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Invert flips the audio samples upside-down, reversing their polarity. The positive samples (above the horizontal zero line in the Audacity Waveform) are moved below the zero line (so becoming negative), and negative samples are made positive.

Invert does not usually affect the sound of the audio at all, but it can be used for audio cancellation. If Invert is applied to one track and that track is mixed with another uninverted track that has identical audio, the identical audio is cancelled out (silenced).

Advice Note carefully that when you apply an effect to a time-stretched clip the changed speed of the clip will be automatically rendered.
  • If you apply an effect to a selection within a time-stretched clip then Audacity will split the original clip so that the selection can be rendered as part of applying the effect.
Accessed by: Effect > Special > Invert
There is no effect dialog containing parameters for this effect; Invert operates directly on the selected audio.
If the inversion takes an appreciable time, a progress dialog will appear as below:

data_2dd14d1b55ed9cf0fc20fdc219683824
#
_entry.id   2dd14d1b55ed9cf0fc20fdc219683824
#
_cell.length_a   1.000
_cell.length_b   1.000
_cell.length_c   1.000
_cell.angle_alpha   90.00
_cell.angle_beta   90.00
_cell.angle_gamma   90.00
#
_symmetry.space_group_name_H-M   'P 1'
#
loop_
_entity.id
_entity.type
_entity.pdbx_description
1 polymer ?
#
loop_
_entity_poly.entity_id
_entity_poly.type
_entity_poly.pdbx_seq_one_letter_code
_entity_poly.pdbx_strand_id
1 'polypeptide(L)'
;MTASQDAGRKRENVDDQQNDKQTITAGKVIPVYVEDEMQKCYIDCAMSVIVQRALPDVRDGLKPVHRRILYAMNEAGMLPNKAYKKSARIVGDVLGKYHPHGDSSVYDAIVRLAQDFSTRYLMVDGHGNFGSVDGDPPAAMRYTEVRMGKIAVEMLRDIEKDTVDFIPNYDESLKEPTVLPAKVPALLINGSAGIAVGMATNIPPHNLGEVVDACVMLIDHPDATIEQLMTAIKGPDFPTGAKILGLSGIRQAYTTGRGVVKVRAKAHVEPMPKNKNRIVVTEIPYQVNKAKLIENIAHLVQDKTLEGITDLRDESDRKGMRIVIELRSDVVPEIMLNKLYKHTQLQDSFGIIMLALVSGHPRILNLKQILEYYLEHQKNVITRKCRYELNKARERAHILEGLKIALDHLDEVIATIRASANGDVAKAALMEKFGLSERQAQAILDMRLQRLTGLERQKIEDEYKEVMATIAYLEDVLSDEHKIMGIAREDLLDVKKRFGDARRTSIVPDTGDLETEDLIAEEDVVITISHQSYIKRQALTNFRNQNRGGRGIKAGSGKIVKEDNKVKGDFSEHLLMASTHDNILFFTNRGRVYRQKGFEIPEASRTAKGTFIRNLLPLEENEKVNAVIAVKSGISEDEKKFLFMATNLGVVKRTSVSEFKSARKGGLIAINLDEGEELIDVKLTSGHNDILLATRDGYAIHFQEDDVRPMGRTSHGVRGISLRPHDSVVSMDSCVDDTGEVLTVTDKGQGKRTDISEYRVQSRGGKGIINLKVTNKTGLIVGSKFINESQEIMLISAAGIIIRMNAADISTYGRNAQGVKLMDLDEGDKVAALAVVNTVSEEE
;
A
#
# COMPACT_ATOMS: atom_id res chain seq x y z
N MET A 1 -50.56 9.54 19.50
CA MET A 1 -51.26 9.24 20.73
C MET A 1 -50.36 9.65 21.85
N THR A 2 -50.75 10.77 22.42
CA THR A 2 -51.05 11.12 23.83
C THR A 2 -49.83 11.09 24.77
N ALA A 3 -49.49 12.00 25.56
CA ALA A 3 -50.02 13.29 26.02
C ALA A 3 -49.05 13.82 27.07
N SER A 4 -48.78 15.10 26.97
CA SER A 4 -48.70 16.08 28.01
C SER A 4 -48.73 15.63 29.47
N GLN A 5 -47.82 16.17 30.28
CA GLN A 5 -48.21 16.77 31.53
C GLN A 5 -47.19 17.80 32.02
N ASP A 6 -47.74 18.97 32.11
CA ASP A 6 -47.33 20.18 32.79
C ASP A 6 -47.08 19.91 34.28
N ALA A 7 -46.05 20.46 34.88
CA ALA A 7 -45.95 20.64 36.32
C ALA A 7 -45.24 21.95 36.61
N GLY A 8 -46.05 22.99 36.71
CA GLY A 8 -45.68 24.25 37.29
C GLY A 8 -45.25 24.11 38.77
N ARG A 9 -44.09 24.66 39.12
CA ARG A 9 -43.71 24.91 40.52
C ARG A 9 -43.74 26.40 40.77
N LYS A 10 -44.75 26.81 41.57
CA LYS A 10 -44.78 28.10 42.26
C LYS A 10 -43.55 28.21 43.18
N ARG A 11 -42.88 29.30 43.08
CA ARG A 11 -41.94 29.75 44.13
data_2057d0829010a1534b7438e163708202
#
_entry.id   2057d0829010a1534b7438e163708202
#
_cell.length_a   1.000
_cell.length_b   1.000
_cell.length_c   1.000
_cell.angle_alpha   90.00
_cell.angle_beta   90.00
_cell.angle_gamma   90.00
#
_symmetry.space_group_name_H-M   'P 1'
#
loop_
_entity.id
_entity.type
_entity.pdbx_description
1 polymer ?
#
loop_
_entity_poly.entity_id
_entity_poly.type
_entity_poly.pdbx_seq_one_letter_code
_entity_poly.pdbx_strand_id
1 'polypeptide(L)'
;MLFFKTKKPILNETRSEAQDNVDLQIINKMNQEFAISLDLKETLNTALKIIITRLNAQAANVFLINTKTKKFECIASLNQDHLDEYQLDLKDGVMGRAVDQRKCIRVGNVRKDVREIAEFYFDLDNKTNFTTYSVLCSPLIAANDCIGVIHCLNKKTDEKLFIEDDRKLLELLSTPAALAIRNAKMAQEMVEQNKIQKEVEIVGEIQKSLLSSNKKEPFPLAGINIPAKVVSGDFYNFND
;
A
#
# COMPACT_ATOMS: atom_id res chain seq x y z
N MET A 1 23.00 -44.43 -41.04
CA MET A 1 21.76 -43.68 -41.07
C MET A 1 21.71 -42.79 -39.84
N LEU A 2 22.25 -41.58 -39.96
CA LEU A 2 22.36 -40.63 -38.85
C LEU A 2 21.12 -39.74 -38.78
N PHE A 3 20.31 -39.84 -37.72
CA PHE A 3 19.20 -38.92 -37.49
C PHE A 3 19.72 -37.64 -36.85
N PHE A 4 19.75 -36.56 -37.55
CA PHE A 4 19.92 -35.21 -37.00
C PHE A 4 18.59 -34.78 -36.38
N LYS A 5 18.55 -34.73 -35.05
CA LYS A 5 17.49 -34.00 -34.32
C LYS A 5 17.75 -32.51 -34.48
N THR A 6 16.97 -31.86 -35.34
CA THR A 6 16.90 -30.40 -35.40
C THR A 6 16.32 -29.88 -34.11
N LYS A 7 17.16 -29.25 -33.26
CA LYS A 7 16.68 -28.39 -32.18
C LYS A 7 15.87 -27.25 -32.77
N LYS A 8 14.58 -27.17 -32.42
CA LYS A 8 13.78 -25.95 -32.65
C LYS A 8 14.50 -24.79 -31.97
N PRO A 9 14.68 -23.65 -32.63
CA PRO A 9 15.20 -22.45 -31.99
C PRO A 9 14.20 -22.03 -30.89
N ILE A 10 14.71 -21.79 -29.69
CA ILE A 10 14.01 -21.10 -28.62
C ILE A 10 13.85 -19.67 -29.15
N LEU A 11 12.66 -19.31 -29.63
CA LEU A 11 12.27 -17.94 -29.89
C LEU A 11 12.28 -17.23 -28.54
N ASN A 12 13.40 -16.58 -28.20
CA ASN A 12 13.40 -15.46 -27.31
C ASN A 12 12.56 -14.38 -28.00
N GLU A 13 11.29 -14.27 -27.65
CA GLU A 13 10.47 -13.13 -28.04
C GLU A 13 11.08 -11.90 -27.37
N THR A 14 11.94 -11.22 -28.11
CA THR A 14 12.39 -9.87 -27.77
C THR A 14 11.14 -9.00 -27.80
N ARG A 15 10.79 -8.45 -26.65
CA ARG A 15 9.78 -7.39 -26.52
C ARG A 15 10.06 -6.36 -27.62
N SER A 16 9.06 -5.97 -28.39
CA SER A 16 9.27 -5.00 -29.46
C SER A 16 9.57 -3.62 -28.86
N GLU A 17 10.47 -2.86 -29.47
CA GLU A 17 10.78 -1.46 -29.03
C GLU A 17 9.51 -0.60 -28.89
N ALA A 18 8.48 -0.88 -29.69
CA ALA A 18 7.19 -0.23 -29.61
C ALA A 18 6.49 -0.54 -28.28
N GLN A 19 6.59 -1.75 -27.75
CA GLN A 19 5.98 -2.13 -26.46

Usage Examples
  • Manually remove vocals: This will only work where the left and right channels of a stereo song both contain equal amounts of the exact same vocals, but unequal amounts of background instruments.
    1. Use the Audio Track Dropdown Menu and choose Split Stereo to Mono.
    2. Select one channel but not the other, apply Invert and then Play. The vocals in each track will cancel each other out, leaving just the instrumentals.
  • Find out how different the stereo channels are: Use the same steps 1 and 2 above on any stereo track. If the audio is just as loud after the steps as before, the channels are very different. If the result is silence, the track is not really stereo but dual mono, where both left and right contain completely identical audio.


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